Scientists in Luxembourg have taken human stem cells from skin samples and used them to create three-dimensional brain-like clusters. The cells in these clusters behave like those in the human midbrain. The midbrain is of interest in Parkinson’s disease, where neurons producing the neurotransmitter dopamine can malfunction and die. It is hoped that the new brain-like clusters could be used to study the role that Parkinson’s disease plays within the brain.
At present, studying live human brain tissue is difficult or impossible because of ethical concerns. Prof. Dr. Jens Schwamborn, corresponding author on the study recently published in Stem Cell Reports, described the potential of the clusters for research into neurodegenerative diseases: “Our cell cultures open new doors to brain research. We can now use them to study the causes of Parkinson’s disease and how it could possibly be effectively treated.”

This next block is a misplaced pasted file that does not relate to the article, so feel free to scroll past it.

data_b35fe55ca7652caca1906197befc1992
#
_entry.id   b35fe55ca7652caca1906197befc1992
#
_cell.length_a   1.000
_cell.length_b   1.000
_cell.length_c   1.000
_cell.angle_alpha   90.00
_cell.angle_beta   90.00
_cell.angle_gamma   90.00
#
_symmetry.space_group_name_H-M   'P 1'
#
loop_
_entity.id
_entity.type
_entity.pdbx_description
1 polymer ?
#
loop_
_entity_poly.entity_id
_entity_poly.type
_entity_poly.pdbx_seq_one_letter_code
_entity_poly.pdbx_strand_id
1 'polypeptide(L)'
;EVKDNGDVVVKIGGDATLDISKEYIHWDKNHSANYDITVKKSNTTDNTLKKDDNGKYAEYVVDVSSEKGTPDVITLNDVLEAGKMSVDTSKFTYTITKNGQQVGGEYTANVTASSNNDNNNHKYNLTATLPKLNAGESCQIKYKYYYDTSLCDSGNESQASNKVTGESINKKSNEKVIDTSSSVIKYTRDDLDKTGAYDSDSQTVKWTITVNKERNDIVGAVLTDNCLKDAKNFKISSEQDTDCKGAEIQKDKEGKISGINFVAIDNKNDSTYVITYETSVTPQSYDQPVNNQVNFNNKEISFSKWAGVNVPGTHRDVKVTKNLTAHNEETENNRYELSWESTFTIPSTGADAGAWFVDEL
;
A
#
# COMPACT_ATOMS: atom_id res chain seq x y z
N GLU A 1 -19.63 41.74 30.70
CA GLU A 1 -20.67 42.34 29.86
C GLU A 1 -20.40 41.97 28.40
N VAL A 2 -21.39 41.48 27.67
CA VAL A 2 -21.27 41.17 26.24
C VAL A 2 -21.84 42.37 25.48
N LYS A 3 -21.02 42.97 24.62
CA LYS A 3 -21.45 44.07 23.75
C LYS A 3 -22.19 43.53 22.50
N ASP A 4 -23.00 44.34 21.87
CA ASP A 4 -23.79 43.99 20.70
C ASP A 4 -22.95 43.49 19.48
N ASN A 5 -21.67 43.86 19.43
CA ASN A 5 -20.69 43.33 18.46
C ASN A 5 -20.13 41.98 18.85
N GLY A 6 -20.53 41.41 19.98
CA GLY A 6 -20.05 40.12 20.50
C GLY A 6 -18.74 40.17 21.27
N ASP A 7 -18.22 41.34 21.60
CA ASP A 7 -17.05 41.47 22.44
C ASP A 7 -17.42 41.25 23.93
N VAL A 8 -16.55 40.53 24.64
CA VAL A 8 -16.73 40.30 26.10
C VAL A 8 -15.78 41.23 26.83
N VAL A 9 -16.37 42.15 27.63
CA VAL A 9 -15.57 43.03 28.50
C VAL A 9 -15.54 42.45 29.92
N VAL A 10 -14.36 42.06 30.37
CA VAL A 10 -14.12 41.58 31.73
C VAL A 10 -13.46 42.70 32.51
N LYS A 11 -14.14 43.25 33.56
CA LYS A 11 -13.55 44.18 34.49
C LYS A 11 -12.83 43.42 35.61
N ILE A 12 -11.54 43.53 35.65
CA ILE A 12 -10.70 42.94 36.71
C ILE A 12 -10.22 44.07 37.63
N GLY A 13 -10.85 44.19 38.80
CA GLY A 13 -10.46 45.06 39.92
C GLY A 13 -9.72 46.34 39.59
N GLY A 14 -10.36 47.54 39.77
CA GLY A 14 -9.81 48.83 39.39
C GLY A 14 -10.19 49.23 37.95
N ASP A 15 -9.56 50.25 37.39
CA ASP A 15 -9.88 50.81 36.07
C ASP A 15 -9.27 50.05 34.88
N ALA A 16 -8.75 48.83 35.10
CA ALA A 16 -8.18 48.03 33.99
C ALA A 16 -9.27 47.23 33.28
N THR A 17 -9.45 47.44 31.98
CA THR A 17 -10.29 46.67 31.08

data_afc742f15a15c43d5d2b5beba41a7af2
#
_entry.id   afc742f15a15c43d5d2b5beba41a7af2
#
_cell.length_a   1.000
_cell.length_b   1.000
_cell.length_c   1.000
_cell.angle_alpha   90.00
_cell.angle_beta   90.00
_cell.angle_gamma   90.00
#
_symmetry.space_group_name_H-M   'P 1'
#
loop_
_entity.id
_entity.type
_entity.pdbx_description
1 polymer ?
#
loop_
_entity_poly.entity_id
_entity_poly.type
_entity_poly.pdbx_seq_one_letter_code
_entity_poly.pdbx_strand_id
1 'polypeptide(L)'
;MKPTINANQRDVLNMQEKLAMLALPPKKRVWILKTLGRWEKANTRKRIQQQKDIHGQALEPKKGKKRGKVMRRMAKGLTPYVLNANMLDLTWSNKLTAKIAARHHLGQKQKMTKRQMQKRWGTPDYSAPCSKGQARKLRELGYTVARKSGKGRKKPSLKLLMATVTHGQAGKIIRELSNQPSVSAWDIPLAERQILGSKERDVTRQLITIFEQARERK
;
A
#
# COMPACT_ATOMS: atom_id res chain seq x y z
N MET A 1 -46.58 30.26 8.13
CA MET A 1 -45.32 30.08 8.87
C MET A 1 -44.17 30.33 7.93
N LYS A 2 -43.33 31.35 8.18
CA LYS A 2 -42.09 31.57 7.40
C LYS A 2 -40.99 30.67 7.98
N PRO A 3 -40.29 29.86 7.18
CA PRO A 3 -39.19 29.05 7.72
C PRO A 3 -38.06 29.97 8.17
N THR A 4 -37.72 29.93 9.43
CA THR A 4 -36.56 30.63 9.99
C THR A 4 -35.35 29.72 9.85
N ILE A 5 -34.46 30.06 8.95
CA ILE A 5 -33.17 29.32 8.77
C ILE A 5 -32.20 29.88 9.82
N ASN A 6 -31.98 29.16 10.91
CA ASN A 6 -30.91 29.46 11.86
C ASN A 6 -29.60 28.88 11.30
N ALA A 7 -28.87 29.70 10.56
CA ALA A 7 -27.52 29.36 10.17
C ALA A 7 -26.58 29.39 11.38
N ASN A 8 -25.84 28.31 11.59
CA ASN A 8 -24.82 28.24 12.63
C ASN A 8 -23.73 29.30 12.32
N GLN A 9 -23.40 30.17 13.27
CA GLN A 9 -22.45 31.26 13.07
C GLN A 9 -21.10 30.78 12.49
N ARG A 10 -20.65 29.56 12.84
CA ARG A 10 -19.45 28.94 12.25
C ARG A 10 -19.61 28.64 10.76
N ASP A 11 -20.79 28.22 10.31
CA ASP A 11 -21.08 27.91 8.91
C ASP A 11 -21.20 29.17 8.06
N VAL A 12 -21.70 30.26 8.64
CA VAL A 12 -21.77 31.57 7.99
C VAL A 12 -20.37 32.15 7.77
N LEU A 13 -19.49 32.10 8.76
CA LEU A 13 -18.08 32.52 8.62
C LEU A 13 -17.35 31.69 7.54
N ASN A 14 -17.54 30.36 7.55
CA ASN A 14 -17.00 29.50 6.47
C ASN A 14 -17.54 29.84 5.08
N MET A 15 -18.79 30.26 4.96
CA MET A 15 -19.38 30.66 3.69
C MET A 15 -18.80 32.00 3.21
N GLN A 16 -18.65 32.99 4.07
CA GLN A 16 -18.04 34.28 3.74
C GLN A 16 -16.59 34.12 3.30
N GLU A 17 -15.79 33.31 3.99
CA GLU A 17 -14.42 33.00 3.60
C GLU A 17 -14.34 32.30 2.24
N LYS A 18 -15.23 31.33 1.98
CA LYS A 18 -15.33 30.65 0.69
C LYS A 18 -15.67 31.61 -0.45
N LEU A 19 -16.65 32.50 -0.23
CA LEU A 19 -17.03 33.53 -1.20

The team developed a specific cocktail of growth factors that caused induced pluripotent stem cells from skin samples to form tissue-like clusters. When they analyzed the clusters, they found that the various cell types present were very similar to those found in the midbrain. “The cells can transmit and process signals. We were even able to detect dopaminergic cells – just like in the midbrain,” says Schwamborn. “We can test what effects environmental impacts such as pollutants have on the onset of the disease, whether there are new active agents that could possibly relieve the symptoms of Parkinson’s – or whether the disease could even be cured from its very cause. We will be performing such investigations next.”
Study in Stem Cell Reports. Derivation of Human Midbrain-Specific Organoids from Neuroepithelial Stem Cells…